The Beautiful Game

June 19, 2018


Over the next month, the world’s biggest sporting contest will play out in a series of drama filled matches over in Russia. It’s a great time to enjoy sport and all that it has to offer. Since the Aussie Golden generation arrived on the scene in 2006, Australia has been a protagonist in this great sporting show.


It’s amazing how that even though the World Cup is staged every 4 years it seems to come around so fast. It rouses memories for me of staying up late or waking up early and watching games with my father and brother, or countless friends as we’d invite people over to our house. Lots of biscotti and a percolator running constantly for all of us.



Image Source: Pinterest


It also makes me think about how we have such a great tapestry of cultures here in Australia. A lot has been said in recent years about the changing demographics of our population. Increasing numbers of people from Asia and the sub-continent. As well as the Middle East, changing the profile of us as a people.


Hugh Mackay talks about multiculturalism as our greatest modern achievement…

“We can take pride in our creation of a remarkable harmony out of extraordinary diversity.  We have every right to be proud of the richness and complexity of a culture that has depended heavily on immigration”.


And this World Cup, like no other is a great time to pause and reflect on this. Soccer has been synonymous with the immigrant population of Australia. Its broadcast partner for so long has been solely SBS (one friend of mine labelling it Soccer Broadcasting Station) with Foxtel a late upstart as the A-League has blossomed.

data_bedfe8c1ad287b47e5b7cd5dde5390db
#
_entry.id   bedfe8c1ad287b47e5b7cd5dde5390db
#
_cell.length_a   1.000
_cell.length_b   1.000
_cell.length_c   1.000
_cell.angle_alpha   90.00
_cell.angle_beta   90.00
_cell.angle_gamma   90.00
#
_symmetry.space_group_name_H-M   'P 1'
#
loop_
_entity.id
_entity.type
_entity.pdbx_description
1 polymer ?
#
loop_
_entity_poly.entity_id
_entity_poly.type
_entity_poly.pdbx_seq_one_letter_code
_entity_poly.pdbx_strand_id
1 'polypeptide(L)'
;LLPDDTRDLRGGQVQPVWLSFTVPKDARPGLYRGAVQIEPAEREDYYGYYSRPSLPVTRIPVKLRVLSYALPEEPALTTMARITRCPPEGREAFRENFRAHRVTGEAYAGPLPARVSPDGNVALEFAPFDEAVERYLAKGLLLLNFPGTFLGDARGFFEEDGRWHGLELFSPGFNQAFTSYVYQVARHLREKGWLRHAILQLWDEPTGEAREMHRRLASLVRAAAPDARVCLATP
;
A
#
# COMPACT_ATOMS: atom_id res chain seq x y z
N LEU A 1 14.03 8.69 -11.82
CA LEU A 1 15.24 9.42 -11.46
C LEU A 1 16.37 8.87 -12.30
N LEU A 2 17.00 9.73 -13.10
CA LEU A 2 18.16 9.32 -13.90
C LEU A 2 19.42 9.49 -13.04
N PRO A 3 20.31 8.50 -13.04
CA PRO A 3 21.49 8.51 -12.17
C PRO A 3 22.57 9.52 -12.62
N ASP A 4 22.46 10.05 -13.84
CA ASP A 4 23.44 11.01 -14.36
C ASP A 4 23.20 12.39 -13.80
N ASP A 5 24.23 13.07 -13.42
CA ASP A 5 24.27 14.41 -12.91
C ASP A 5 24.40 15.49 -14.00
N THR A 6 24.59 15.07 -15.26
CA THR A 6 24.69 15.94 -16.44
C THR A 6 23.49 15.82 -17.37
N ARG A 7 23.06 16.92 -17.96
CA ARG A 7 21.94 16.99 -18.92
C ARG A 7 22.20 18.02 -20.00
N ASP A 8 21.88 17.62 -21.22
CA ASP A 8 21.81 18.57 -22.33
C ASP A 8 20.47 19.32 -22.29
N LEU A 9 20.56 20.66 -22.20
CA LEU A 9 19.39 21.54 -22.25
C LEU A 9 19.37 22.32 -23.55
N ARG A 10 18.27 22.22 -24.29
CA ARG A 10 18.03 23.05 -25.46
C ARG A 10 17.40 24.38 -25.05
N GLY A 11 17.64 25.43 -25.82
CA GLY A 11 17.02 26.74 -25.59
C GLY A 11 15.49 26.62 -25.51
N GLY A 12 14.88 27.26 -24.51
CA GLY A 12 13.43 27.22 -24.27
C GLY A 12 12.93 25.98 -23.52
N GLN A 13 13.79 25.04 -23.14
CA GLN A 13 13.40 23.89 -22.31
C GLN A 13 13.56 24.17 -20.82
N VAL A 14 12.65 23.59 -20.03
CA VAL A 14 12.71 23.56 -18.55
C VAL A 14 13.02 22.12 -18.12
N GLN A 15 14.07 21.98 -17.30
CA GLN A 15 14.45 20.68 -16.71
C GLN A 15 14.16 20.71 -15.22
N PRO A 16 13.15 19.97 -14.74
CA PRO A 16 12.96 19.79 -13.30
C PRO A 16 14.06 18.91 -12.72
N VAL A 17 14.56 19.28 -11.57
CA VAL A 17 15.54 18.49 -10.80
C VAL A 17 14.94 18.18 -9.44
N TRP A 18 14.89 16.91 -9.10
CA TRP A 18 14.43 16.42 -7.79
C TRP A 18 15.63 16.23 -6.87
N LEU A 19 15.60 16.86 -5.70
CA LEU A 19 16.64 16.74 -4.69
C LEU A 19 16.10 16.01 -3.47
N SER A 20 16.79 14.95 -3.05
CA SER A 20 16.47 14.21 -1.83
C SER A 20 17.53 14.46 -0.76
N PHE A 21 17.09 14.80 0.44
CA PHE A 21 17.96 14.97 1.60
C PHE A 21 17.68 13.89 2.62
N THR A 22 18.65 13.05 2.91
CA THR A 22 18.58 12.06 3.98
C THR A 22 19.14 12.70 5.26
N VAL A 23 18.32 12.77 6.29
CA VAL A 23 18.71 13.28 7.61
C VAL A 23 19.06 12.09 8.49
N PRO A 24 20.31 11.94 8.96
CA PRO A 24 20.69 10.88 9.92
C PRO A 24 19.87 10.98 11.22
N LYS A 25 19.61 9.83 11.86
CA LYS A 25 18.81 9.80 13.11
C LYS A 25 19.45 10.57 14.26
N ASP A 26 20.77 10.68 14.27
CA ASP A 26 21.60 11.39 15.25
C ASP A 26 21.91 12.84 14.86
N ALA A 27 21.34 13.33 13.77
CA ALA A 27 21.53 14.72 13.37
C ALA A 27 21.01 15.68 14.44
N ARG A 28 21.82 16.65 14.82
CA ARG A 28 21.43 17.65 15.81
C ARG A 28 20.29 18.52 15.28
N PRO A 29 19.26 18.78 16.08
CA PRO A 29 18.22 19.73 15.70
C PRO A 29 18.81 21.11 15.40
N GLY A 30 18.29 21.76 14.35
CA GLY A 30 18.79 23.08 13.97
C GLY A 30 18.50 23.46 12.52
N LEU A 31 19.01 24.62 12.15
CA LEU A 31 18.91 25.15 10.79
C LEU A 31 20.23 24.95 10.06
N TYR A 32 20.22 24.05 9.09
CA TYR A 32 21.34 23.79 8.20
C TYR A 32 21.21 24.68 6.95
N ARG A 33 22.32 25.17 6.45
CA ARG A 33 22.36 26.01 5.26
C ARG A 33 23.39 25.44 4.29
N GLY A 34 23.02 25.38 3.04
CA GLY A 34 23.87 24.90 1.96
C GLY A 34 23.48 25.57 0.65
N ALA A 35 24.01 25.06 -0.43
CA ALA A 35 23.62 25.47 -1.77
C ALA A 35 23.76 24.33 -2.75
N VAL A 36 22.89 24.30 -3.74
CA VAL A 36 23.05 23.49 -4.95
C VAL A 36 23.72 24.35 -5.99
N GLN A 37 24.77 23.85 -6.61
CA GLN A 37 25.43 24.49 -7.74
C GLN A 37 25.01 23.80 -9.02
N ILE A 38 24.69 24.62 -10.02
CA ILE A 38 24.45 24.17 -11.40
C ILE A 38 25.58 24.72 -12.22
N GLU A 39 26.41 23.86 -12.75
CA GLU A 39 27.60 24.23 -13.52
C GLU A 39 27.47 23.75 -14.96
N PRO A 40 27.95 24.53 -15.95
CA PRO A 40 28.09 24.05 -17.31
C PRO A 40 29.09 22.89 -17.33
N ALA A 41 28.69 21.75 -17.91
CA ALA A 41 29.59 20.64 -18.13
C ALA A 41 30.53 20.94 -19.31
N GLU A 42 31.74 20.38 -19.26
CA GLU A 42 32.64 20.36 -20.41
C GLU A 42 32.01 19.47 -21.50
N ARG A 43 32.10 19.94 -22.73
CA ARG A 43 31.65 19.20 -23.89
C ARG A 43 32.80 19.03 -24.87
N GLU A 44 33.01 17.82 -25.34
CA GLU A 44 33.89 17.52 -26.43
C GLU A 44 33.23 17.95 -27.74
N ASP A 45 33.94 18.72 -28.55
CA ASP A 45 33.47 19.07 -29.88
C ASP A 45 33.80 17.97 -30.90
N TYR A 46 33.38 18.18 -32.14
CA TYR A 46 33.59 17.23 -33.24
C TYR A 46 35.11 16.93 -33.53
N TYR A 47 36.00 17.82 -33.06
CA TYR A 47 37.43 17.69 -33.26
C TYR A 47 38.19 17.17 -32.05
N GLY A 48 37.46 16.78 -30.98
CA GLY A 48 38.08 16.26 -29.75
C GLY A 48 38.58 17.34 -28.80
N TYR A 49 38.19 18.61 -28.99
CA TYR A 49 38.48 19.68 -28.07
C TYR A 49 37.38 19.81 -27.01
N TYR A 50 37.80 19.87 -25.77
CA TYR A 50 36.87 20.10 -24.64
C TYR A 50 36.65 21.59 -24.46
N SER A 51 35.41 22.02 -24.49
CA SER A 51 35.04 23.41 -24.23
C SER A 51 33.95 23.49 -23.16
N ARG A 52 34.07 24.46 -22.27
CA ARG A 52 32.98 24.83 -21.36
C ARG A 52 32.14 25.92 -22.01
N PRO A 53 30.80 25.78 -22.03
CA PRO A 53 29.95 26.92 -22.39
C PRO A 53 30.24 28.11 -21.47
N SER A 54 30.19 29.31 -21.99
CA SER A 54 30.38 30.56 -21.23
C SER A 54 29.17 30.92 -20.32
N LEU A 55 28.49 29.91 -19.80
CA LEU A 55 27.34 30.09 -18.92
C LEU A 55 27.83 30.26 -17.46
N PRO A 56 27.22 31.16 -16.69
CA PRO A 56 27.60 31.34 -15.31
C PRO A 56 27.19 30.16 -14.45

Just look at the names in the Australian team. Rogic, Juric, Naboutt, Jedinak, Cahill. All blending in with Ryan, Sainsbury, Leckie, Cruse & Moor. This is a microcosm of what we have seen in our broader studies whereby some of our clients are looking to capitalise on the demographic changes.


Yes, there are differences in attitudes, habits, beliefs & even daily rituals. 

In all categories, from food, money & housing to name but a few. However, what has become clear is how our values as people are strikingly similar. We essentially value the same things, sometimes the immigrant populations more so than the people of British heritage. 

When I look at these outcomes it makes sense to us that we can all live and work together so long as we can appreciate the difference, because at a values level, we share a very strong connection.


Just from looking at the 4 most important values to Australians, we can see the similarities. 



Honesty, Fairness, Safety and Knowledge - Uncovered in our state of the nation report, The Australia Project


Honesty remains the primary value across these cultures. And then in the values of Fairness, Safety & Knowledge, The Europeans and Asian respondents respectively rate them as more important than those of British backgrounds. 

(It does make me wonder why the soccer world seems ok with the theatrics of players where as we see it a blight, but perhaps we can leave that for another time!)


Enjoy the World Cup, get some sleep, and here in Australia, rejoice that we are all a part of a great celebration of multiculturalism. 


Paul